Tutorial #1: Exporting
Let's start with the very basic stuff: how to export sounds from klystrack. We will export both a song and a sound effect.
You have a few options to do this: you must first decide if you will use the audio engine in your game or if you will just use the exported WAV files. Both have their advantages and disadvantages.
|Audio engine||WAV export|
|Pros||Save space (songs are tiny, just 10-50 kilobytes), can create random sound, inherently "cool" :)||Use exports in any engine after converting to OGG etc.|
|Cons||A bit more complex to implement, uses more CPU||Larger files, harder to create variation in sound|
With "variation in sound" I mean the fact that if you play back an exported WAV, it will always be the same exact sound. But if you are using the engine, all the modulations etc. might constantly run in the background and the time when you trigger the sound has an effect on whatever things are being modulated. Or, you could fade music channels in and out depending on what happens in the game (a Gravitus Minus prototype did this).
My suggestion is that you go with the WAV export until you absolutely need more.
In the GIFs, I use the Blacklyst theme (because I like it) and have set the track widths a bit narrower. You can find the options in the Prefs menu and on top of the row counter.
This has no effect in the functionality, it just makes things clearer. You can also resize the window if you want.
Exporting a song
First, load a song. I am using Castlevania.kt (by n00bstar) in the below example. You can find it in the examples/song directory.
You can find the Load button in the main view (press F4) or in the menu. You can access the menu by holding down the right mouse button or simply pressing the Menu button.
Exporting the song is as easy as finding the Export song menu item in the File menu.
klystrack will now export the song (it might take a dozen seconds or so). You will probably want to encode the song as MP3, OGG or whatever is the most convenient. The song loops perfectly from where you have set the end position.
Note: For the highest quality, you might want to export separate channels. This makes it easy to import the song as separate tracks (in e.g. Audacity) and fine tune the volume levels and so on. But for normal use a single file is fine.
Exporting a sound effect
Exporting a sound effect is a bit more involved. In klystrack, the analogy to the sound effect is the instrument.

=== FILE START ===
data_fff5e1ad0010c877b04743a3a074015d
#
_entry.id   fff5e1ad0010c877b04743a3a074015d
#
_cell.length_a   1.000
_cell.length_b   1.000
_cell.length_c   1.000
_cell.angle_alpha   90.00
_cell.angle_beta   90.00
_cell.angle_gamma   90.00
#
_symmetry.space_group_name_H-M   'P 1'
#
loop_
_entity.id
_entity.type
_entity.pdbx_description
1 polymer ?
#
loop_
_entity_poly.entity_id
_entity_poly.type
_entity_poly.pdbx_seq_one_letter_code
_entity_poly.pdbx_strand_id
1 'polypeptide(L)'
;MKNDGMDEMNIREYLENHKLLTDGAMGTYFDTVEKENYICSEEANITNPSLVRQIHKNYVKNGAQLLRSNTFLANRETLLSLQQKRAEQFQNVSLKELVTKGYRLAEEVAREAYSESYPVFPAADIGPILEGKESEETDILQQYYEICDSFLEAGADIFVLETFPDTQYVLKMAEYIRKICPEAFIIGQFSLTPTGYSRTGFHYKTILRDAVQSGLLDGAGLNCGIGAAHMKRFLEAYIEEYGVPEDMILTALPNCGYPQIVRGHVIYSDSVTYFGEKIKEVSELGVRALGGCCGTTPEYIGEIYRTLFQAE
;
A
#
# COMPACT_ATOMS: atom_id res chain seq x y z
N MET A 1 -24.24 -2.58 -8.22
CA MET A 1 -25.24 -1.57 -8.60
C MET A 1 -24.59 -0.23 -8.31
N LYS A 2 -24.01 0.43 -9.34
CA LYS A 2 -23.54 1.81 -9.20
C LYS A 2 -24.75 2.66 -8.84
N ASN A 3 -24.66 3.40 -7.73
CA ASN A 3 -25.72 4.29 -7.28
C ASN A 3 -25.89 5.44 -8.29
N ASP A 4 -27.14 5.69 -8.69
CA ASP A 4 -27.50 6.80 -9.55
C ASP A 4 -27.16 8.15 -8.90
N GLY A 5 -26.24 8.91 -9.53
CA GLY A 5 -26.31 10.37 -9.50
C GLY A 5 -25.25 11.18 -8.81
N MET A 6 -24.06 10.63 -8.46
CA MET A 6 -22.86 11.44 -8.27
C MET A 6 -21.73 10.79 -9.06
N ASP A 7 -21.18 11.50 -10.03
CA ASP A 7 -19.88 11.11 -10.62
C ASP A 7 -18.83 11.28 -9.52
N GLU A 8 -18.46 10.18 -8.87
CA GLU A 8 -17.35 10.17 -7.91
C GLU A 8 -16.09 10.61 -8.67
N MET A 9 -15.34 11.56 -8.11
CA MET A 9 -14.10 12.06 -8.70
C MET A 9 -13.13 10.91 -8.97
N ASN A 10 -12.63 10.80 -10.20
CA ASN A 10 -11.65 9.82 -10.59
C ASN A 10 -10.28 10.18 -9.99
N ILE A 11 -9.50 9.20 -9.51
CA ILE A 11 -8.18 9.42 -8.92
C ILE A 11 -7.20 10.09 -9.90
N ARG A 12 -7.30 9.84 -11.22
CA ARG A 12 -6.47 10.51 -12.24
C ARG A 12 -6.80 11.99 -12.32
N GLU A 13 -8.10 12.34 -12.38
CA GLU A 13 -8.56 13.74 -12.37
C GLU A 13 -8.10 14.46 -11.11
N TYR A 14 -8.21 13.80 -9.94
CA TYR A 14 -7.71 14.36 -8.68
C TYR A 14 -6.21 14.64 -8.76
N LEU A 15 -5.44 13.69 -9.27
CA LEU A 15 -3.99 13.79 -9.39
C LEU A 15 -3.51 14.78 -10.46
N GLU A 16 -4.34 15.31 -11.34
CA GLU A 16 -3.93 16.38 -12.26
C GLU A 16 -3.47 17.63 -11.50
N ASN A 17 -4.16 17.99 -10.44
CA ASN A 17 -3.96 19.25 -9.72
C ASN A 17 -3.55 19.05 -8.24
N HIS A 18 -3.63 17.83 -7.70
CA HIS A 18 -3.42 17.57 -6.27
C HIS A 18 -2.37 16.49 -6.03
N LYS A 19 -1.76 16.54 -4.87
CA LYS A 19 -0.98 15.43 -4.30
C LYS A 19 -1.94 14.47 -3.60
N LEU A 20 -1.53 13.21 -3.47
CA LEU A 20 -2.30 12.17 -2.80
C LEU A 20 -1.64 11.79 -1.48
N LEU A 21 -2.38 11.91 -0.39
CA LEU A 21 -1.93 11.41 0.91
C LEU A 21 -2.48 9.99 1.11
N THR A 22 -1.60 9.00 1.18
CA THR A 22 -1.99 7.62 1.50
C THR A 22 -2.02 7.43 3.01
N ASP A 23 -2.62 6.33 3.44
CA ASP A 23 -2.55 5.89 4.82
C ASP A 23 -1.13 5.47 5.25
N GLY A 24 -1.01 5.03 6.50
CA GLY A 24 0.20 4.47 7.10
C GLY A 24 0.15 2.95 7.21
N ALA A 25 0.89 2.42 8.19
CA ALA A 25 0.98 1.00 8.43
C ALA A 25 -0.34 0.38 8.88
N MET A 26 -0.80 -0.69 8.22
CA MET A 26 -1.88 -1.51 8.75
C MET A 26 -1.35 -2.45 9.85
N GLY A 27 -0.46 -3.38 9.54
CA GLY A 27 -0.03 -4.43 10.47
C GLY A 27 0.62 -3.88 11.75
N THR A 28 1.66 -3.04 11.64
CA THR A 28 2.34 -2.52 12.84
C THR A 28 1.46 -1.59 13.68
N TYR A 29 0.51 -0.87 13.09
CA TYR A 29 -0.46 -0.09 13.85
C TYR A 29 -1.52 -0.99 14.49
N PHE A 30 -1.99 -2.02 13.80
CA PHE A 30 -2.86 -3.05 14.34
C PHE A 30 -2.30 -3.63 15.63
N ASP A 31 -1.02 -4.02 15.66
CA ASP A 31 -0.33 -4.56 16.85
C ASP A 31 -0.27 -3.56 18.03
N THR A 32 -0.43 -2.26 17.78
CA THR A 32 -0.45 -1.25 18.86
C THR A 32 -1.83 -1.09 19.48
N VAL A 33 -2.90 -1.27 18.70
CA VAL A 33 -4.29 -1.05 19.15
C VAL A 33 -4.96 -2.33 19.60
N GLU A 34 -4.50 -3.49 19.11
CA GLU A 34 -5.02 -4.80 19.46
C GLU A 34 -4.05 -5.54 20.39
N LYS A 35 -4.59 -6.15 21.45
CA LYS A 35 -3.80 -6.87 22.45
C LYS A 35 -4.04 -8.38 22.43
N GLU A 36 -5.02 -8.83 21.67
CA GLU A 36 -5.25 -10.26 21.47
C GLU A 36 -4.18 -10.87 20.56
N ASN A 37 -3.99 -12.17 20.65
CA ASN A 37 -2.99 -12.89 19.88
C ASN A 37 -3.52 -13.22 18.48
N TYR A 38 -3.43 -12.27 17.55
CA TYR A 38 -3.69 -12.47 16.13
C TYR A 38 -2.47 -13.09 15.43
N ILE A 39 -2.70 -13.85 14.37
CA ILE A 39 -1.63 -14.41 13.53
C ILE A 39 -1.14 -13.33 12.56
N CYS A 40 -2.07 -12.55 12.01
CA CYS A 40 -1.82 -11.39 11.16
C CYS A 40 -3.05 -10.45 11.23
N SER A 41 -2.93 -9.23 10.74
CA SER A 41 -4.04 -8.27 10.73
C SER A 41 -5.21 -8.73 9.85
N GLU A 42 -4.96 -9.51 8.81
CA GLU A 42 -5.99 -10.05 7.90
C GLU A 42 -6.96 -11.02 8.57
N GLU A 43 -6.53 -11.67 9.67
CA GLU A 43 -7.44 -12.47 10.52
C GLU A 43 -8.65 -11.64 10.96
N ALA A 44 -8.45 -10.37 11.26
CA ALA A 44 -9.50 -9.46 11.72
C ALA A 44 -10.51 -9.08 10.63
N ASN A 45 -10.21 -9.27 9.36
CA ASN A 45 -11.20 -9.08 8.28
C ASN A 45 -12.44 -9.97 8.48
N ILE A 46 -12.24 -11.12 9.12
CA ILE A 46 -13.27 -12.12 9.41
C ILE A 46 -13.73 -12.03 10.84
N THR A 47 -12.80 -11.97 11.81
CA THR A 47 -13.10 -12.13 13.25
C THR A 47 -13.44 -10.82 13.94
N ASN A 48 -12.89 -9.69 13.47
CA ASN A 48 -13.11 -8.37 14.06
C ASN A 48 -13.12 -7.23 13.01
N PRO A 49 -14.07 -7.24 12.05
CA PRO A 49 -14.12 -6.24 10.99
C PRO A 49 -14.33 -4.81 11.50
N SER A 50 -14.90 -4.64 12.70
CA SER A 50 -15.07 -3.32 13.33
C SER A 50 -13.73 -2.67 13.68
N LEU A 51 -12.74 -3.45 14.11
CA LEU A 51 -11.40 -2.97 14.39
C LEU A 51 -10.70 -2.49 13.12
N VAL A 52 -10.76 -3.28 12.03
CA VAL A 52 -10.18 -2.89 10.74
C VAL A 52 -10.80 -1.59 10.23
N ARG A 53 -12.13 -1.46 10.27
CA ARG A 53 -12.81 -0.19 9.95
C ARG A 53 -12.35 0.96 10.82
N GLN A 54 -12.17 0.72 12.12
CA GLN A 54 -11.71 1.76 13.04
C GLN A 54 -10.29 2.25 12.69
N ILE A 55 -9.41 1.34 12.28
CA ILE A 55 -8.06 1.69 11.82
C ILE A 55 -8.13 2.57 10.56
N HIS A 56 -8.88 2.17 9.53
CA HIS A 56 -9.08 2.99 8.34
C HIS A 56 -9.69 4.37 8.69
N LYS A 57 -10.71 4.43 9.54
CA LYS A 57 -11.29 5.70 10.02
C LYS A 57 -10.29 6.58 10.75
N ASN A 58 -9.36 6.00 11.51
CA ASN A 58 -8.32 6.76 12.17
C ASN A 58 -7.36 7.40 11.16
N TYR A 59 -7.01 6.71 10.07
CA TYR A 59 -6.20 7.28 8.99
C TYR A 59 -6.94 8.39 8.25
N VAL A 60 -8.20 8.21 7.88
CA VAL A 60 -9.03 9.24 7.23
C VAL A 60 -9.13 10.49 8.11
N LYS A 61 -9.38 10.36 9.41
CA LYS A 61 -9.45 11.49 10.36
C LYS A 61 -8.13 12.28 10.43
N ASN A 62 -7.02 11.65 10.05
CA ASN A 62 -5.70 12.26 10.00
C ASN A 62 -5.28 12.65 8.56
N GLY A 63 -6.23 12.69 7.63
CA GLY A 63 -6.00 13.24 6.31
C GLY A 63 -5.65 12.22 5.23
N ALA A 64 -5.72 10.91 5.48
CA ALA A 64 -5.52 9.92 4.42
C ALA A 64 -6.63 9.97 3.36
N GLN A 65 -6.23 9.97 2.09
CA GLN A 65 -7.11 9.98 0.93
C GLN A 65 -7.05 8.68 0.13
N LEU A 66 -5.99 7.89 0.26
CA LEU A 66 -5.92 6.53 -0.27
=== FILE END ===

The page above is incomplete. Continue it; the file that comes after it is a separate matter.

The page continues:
You can start by creating a new song. Hit CTRL+N to erase all song data. Go to the instrument view (press F2) and load an example instrument. You can find a few nice sounds in examples/instruments/n00bstar-instruments. Pick any sound you want.
Now that you have the sound loaded, make sure to use QWERTY (and ZXCVBN) to have fun with the sound! You can press space to kill all sound in case you lose control. Most of the keyboard is used to play sounds and you should get familiar with the layout. The row of keys starting from Q is the upper octave white keys and 2, 3, 5, etc. are the upper octave black keys. A similar layout applies on the row starting from Z.
You can't just directly export the sound with a single click but you need to create a dummy "song" that has just one hit of the instrument, perhaps just a few steps (rows) long.
Go to the main view (press F4). Click on the sequencer (top right area) and press zero. This will add a new pattern in the sequence.
We now need to set the song length to something like 16 rows (this depends on for how long you want to record). Note that the LEN field shows the song length in hexadecimal (this is a common convention in trackers).
You can see how the sequence editor also shows the song end position with the dotted line.
Click on the pattern editor (bottom half of the screen) and make sure the cursor is on the left side of the pattern. This is the note column and the status line on the very bottom should read "Note". Make sure the edit mode is enabled (press SPACE and make sure the cursor turns bright red) and press Q. You should now have entered the note C-4 on the first row of the pattern.
You now have created a very, very short and simple song. But it is technically your first song! Congratulations! You can now press F5 to play the song. Feel free to e.g. change the played note (make sure edit mode is enabled and just overwrite the note) until it sounds good.
You then simply export the song and the resulting WAV contains just the one sound. That's it, that's your first exported sound effect!
Note: You will probably want to trim the WAV since it most likely contains a lot of silence after the sound effect.
You now have the skills to export songs and sound effects as WAV files. You also created your first song. In the following tutorial we will look into what makes a sound effect and create our own sounds.
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